• London On The Ground

Old Dr Butler's Head: City pub named for James I's physician

Updated: Sep 9

The pub is named after a self-proclaimed specialist in nervous disorders, who had no medical degree.

The Old Dr Butler's Head, Mason's Avenue, City of London
Old Dr Butler outside the pub named for him

According to its website a pub was first established on the site in Mason's Avenue, a narrow alley near Moorgate in the City of London, in 1610. The website also claims that the present building dates from just after the Great Fire of London of 1666, although other sources say it was built in the early 19th century.

 

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Regardless of exactly when it was built, it is an old style pub with plenty of dark wooden panelling and a range of Shepherd Neame and other cask ales. It also offers traditional pub grub and a function room.


William Butler, for whom the pub is named, was born in Ipswich in 1535 and attended Peterhouse, the oldest college of Cambridge University. He was later elected a Fellow of Clare Hall, Cambridge (which changed its name to Clare College in 1856). As an undergraduate he was a sizar, a student who had financial assistance for their studies in exchange for performing menial tasks in their college.


Although an educated man, his degree was not in a medical subject. Nevertheless, the university granted him a licence to practice 'physic' (what we would now call 'medicine'). He went on to gain a strong reputation in this field and was appointed by James I as a court physician.

Portrait of William Butler, half length in an oval, wearing ornate cap, ruff and gown, hand on a book. Second state; reworked, and with removal of publisher's address. 1620 Engraving. © The Trustees of the British Museum
Portrait of William Butler, 1620 Engraving. © The Trustees of the British Museum

However, his chief passion seems to have been drinking in taverns. The 17th century writer John Aubrey said that Butler lived in an apothecary's shop with a maid whose main role was to make sure he got home each night.


His eccentric methods started to attract a certain renown after he brought a clergyman around from an opium-induced coma (presumably the job brought pressures). His technique was to put the comatose cleric inside the still warm chest cavity of a recently slaughtered cow.


As a court physician, Dr Butler treated the Prince of Wales, Henry Frederick, eldest son of King James and his wife Anne of Denmark, in 1612. However, the doctor was unable to save the prince, who died of typhoid at the age of 18 and was widely mourned. Henry Frederick's younger brother Charles succeeded him as Prince of Wales and later became King Charles I, only to lose the Civil War and his head to Parliamentary forces.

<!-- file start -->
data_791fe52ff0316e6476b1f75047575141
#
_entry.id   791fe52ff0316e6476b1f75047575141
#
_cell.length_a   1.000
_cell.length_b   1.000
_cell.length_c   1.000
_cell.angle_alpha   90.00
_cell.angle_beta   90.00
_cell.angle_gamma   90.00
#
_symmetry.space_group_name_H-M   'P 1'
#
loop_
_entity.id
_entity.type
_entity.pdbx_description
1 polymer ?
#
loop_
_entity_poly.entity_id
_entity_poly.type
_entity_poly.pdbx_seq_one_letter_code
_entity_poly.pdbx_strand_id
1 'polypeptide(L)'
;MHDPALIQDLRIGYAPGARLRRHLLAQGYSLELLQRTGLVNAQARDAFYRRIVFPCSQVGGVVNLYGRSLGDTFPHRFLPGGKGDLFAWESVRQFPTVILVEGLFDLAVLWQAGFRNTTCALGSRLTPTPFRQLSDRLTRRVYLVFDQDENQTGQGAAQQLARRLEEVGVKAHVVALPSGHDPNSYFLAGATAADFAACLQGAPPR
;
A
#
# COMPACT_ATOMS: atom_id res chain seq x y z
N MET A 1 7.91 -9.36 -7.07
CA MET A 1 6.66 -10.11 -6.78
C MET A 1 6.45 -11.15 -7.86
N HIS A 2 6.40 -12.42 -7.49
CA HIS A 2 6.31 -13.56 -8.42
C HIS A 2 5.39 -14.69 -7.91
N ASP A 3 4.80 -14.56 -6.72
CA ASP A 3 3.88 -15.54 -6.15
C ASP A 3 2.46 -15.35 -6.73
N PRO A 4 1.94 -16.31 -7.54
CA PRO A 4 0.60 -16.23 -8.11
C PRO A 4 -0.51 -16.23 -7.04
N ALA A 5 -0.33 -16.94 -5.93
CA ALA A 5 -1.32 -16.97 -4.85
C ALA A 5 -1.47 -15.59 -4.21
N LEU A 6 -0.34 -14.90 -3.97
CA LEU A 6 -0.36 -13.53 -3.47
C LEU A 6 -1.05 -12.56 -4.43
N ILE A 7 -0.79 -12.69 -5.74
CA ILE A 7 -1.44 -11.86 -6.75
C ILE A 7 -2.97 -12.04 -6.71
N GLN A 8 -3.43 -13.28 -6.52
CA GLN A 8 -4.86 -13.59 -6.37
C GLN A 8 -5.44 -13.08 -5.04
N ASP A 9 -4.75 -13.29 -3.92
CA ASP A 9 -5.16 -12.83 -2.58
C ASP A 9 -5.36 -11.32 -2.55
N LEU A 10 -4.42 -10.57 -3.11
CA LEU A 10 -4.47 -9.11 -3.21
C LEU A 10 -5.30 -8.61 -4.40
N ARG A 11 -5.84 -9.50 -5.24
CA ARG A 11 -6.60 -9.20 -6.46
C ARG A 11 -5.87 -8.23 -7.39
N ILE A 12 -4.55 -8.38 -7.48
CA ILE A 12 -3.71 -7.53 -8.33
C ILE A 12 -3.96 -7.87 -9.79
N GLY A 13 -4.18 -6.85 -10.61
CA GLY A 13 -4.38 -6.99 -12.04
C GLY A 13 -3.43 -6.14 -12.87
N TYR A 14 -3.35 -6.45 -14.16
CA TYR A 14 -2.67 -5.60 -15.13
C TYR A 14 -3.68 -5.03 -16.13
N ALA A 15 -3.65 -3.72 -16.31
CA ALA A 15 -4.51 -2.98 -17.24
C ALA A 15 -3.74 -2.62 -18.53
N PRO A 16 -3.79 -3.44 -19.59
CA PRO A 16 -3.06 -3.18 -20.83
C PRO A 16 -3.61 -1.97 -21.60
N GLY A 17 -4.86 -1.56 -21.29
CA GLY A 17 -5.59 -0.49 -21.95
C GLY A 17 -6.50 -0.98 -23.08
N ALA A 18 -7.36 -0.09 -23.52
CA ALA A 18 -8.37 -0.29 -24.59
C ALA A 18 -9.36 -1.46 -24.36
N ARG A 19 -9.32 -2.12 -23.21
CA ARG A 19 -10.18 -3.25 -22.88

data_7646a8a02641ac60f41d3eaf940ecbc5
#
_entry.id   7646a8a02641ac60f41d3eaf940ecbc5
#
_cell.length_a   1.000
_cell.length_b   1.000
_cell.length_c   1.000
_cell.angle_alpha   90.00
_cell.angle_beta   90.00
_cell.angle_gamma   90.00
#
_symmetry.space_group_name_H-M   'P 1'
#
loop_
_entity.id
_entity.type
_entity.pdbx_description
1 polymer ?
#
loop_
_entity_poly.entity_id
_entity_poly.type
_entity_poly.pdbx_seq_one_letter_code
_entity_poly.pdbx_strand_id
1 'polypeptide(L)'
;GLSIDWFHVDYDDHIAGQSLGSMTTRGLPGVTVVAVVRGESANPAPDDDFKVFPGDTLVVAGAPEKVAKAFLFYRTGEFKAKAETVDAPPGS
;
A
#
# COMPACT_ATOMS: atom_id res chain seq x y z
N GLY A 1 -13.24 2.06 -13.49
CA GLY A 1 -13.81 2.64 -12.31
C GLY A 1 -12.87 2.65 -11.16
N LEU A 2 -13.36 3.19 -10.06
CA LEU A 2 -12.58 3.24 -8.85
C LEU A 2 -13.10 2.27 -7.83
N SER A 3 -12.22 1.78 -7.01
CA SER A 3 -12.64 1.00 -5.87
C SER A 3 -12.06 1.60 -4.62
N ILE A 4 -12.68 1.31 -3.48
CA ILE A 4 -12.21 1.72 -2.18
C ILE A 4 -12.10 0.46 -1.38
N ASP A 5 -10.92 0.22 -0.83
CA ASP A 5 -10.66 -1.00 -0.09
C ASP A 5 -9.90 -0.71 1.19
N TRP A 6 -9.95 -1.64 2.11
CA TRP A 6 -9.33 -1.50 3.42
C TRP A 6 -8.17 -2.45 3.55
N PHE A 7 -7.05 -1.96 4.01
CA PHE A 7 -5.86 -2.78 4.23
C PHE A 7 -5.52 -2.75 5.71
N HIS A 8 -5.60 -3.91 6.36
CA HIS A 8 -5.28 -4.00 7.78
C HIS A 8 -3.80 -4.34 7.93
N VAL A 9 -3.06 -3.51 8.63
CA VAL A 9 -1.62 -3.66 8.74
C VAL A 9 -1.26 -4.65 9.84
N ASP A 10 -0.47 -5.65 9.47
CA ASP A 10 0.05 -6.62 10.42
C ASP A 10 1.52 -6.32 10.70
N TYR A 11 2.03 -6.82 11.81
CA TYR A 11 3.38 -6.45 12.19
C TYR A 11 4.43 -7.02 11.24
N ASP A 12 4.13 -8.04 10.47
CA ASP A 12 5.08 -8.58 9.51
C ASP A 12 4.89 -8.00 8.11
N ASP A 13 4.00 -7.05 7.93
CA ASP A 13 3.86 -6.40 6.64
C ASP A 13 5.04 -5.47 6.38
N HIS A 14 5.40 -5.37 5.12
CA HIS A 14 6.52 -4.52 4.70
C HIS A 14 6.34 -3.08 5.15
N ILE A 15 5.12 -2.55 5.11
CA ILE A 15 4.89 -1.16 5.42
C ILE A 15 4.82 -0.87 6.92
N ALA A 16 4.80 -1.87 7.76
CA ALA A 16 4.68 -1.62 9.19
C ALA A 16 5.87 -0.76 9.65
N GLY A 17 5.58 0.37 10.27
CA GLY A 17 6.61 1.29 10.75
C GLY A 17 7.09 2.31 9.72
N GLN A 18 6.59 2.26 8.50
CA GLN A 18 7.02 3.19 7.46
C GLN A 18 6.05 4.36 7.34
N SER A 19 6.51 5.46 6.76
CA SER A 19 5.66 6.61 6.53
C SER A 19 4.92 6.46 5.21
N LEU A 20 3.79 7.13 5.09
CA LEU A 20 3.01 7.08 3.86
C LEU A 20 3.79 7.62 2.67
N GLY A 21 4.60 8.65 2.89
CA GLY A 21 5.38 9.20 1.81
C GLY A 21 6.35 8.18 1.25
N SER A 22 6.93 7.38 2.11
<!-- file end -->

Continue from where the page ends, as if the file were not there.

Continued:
Butler's practice was based on what he considered to be reasoning and experience, rather than any well established theory. However, given that established treatments at the time included blood-letting and administering dangerous chemicals, his cures may not have been any worse for patients than those of other physicians.


He was known to conduct consultations on London Bridge, in the days when it had houses along its length, and suddenly drop his unsuspecting patient through a trap door into the raging waters below. It is not clear what ailment this was designed to cure.


Another treatment was to fire pistols behind the ears of epilepsy patients to scare the condition out of them. His cure for bubonic plague, outbreaks of which were then common, was to plunge the infected person into cold water.


The good doctor is said to have developed Dr Butler's Purging Ale, a medicinal drink for gastric ailments (presumably he came up with this idea while pursuing his own favourite pastime). This proprietary brew was only available at the taverns he owned and which displayed Dr Butler's head on their signs.

The Old Dr Butler's Head, Mason's Avenue, City of London

Whatever the effect of his remedies on his patients, Dr Butler's own health was clearly robust. He died in around 1618 at the age of 83, a very long lifespan in those days.


He was buried in Cambridge's church of St Mary the Great, the university church, where the funeral service of Stephen Hawking took place some 400 years later (while Butler may have been a quack at physic, Hawking was the genuine article when it came to physics).


Today, the Old Dr Butler's Head on Mason's Avenue is the only pub that still displays the doctor's likeness and his name. Sadly, his Purging Ale is no longer on the drinks list, but a visit to his pub is nonetheless recommended.

Barrels outside the pub. The Old Dr Butler's Head, Mason's Avenue, City of London
The Old Dr Butler's Head, Mason's Avenue
 

Walks available for booking

For a schedule of forthcoming London On The Ground guided walks, please click here.

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